National Suicide Prevention Week
September 5-11, 2016 is marked as National Suicide Prevention Week. National Suicide Prevention Week is a national observance sponsored by the American Association of Suicidology which aims to make suicide prevention everyone’s business. Schools and colleges, hospitals, churches, and community health centers are all examples of organizations and institutions that may choose to become involved in this national event. Survivors of suicide loss, people who have been suicidal, loved ones, and anyone involved in suicide prevention are all welcome to get involved in National Suicide Prevention Week.
According to the National Survey on Drug Use and Health, more than 41,000 Americans died in 2013 as a result of suicide – more than 1 person every 12.8 minutes – and suicide was the second leading cause of death for two different age groups, individuals aged 15 to 24 and 25 to 34. Recognizing signs and indicators before it’s too late can be lifesaving. Warning signs of suicide include substance abuse, purposelessness, anxiety, hopelessness, anger, withdrawal, mood changes, anger, and recklessness. Expanded warning signs of suicide include increased substance use, feelings of being trapped, withdrawal from friends and family, uncontrolled anger, no sense of purpose in life, and dramatic mood changes.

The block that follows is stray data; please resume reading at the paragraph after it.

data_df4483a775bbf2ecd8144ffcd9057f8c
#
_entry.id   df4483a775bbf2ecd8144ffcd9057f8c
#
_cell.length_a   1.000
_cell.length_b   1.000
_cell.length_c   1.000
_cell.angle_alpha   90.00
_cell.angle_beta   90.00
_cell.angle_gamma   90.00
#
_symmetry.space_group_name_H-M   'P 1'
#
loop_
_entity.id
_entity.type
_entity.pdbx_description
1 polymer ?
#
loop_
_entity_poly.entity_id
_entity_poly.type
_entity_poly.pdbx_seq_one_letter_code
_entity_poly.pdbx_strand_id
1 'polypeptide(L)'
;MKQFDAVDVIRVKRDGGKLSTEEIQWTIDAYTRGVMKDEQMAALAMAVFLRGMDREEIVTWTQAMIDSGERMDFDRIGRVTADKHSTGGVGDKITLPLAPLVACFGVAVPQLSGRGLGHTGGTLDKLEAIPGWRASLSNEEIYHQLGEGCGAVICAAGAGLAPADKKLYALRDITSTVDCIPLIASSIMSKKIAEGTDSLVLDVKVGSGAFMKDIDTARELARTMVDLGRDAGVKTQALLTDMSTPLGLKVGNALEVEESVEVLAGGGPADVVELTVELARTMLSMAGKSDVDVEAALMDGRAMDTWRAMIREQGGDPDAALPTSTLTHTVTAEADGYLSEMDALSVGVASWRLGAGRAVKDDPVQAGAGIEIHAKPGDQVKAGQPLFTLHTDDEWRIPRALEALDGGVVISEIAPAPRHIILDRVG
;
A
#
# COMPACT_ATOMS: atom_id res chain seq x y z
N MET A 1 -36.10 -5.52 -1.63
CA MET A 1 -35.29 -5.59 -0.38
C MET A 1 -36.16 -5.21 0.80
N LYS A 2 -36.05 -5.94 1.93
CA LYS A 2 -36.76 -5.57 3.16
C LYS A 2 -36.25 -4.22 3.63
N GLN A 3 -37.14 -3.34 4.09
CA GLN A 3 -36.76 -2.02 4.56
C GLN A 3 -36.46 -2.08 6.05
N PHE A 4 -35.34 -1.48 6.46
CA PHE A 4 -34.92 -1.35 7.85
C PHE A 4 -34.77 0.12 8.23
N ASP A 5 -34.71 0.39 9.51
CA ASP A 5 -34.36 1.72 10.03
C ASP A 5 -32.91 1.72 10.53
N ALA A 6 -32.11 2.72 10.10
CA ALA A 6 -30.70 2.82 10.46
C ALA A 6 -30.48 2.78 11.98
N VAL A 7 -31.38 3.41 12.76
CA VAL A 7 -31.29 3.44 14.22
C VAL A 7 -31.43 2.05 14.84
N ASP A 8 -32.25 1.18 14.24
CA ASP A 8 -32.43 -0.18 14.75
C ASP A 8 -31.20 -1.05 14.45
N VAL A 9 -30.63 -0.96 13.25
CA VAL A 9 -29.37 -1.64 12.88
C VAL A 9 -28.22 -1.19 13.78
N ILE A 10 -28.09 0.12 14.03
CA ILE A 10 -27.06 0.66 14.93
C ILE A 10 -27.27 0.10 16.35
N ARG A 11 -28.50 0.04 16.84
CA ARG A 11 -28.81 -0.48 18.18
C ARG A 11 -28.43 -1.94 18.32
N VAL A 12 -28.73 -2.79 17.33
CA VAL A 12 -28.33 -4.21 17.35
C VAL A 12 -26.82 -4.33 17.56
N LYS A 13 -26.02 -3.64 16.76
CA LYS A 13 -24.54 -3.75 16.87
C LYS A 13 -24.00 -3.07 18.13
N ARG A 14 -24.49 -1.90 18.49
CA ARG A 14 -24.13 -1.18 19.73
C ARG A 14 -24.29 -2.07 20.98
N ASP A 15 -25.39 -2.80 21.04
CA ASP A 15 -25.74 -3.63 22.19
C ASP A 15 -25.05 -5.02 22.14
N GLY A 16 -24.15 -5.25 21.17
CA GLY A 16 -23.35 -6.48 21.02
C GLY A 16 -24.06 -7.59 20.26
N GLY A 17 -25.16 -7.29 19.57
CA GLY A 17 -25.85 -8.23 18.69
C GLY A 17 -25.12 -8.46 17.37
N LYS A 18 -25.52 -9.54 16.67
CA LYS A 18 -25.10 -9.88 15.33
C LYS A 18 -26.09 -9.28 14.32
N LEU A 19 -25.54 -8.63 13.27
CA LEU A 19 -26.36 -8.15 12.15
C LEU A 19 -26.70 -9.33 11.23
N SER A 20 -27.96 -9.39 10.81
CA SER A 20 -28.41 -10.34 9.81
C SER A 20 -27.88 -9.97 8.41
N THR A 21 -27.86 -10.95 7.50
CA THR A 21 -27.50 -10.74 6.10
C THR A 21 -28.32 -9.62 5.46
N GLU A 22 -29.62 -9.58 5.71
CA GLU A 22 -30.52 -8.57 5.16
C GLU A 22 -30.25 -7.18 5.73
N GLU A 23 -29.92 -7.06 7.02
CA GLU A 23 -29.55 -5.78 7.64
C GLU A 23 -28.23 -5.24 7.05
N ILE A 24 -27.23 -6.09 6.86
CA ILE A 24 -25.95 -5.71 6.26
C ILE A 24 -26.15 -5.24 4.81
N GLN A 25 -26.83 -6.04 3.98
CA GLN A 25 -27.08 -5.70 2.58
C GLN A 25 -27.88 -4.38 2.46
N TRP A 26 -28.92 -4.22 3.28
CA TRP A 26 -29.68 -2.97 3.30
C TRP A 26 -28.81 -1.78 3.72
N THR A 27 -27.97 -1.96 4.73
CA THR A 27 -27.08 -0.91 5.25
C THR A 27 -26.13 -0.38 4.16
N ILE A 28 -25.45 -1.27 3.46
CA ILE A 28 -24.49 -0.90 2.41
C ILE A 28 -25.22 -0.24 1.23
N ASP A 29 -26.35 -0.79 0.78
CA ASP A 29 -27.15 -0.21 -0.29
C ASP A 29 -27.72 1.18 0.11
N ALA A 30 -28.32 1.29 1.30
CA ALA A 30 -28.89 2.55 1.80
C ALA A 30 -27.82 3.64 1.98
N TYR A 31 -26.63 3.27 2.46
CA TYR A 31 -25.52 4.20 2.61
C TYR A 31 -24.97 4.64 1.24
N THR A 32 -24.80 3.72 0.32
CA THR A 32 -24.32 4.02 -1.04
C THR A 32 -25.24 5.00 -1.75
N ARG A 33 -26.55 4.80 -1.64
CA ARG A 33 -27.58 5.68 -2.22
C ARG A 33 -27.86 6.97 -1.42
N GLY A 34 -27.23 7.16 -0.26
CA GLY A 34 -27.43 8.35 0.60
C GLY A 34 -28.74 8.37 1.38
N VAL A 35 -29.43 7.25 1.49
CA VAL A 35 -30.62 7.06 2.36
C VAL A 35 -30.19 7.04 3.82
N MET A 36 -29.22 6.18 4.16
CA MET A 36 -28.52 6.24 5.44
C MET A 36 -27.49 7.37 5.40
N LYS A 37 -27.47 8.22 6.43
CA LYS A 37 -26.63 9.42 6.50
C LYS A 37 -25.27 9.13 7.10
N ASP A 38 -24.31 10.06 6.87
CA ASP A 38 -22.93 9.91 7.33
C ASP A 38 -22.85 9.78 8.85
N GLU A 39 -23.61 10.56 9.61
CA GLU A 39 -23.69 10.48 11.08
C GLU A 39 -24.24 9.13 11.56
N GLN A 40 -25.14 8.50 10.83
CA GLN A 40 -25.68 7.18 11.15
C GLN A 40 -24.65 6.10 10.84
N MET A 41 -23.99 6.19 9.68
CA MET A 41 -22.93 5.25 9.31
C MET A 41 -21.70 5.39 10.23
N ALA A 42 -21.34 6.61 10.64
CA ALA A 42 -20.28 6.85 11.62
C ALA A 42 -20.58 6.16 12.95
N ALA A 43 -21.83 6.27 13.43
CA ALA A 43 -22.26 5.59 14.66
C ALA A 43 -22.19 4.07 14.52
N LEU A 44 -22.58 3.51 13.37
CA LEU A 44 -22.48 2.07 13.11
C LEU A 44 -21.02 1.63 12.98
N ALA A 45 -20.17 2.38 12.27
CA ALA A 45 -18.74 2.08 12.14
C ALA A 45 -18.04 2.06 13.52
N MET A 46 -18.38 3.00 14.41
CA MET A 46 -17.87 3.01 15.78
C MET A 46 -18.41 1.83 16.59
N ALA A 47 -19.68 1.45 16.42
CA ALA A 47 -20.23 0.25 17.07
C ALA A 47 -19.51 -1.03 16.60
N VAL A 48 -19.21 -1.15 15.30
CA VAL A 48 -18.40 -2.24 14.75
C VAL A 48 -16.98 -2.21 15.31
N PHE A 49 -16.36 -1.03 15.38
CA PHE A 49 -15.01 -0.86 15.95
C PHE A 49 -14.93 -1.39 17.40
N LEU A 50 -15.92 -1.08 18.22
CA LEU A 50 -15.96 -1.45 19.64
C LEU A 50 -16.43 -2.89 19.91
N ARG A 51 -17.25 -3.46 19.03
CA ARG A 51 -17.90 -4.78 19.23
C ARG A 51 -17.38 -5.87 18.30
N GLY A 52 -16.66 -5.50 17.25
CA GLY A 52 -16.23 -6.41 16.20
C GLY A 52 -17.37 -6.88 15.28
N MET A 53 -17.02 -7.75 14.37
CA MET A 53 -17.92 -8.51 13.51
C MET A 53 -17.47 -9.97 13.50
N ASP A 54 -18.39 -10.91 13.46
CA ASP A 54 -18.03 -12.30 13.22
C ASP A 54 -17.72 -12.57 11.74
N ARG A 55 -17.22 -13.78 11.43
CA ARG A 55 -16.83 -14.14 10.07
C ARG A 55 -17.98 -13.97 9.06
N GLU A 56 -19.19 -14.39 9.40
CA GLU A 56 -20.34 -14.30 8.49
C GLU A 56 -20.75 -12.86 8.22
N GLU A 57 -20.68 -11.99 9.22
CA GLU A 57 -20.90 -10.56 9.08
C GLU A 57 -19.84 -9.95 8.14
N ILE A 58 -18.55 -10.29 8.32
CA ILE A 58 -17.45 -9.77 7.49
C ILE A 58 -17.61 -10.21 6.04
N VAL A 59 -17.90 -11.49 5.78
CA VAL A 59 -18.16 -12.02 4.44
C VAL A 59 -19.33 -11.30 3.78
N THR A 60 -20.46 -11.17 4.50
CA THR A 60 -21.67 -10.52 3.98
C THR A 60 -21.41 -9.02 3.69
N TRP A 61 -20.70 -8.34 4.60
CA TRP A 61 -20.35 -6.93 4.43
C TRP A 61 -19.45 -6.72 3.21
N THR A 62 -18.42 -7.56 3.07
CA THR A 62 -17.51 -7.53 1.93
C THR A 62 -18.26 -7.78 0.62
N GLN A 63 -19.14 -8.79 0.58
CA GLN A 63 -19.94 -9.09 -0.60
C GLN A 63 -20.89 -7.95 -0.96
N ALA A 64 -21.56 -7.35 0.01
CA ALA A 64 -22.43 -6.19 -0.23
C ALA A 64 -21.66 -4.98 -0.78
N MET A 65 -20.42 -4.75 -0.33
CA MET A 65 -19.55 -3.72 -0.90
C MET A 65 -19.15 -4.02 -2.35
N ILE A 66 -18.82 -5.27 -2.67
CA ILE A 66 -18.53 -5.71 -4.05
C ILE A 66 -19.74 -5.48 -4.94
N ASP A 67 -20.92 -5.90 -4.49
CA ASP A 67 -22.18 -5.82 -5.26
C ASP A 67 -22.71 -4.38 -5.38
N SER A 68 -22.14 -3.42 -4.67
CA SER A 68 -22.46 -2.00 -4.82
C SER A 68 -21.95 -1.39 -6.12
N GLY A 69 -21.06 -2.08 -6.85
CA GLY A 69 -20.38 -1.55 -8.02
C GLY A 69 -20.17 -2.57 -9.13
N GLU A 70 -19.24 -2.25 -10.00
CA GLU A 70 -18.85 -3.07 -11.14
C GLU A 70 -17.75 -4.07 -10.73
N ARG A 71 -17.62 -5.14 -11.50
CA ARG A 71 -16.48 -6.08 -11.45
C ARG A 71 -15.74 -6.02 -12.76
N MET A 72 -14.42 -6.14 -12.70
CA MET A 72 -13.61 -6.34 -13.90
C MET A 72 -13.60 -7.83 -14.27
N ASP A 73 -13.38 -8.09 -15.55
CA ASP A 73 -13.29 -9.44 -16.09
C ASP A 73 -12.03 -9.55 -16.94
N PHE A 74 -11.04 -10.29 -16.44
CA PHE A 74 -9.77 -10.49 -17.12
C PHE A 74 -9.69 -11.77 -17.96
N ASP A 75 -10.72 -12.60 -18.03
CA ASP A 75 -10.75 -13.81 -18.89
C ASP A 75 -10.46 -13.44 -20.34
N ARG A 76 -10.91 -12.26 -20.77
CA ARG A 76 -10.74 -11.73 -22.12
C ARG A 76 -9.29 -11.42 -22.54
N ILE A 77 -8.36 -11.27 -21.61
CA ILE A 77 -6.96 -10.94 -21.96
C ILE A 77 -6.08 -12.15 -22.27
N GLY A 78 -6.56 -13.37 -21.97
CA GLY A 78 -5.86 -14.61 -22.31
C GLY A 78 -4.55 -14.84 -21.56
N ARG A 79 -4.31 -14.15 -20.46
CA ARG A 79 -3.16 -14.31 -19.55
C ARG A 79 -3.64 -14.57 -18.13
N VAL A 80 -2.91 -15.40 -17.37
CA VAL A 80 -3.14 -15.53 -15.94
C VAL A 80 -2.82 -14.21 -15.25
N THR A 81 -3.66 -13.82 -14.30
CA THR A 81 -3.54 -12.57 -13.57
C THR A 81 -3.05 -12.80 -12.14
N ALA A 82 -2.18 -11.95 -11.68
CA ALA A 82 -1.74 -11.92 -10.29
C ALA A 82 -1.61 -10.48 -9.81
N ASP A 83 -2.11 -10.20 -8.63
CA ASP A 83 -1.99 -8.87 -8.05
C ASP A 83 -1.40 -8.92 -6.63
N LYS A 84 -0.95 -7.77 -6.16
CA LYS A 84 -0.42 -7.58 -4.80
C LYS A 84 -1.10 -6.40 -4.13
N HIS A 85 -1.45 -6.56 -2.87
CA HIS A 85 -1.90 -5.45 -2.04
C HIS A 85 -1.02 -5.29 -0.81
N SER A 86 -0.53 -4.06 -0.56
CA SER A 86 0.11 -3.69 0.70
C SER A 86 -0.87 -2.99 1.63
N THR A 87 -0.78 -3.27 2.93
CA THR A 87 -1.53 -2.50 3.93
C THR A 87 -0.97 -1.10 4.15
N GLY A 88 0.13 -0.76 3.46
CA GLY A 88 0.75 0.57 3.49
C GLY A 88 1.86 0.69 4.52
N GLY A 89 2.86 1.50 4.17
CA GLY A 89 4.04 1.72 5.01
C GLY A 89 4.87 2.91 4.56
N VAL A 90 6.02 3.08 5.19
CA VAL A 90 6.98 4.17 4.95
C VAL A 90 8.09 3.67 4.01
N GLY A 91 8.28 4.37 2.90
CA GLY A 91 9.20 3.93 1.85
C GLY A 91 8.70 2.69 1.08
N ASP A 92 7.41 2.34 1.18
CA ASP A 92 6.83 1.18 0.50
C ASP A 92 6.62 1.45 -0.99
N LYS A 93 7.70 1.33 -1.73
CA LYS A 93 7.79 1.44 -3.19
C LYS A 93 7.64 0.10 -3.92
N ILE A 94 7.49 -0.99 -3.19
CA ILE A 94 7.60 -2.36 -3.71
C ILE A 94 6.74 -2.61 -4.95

Acute risk signs of suicide include someone threatening to hurt or kill themselves, or talking of wanting to hurt or kill themselves. Additional acute risk signs include looking for ways to kill themselves by actively seeking available pills, firearms, or other means. Writing or talking about death, dying or suicide in circumstances when these actions are out of the ordinary.
If someone you know is showing warning signs of suicide please contact a mental health professional or call 1-800-273-TALK for a referral.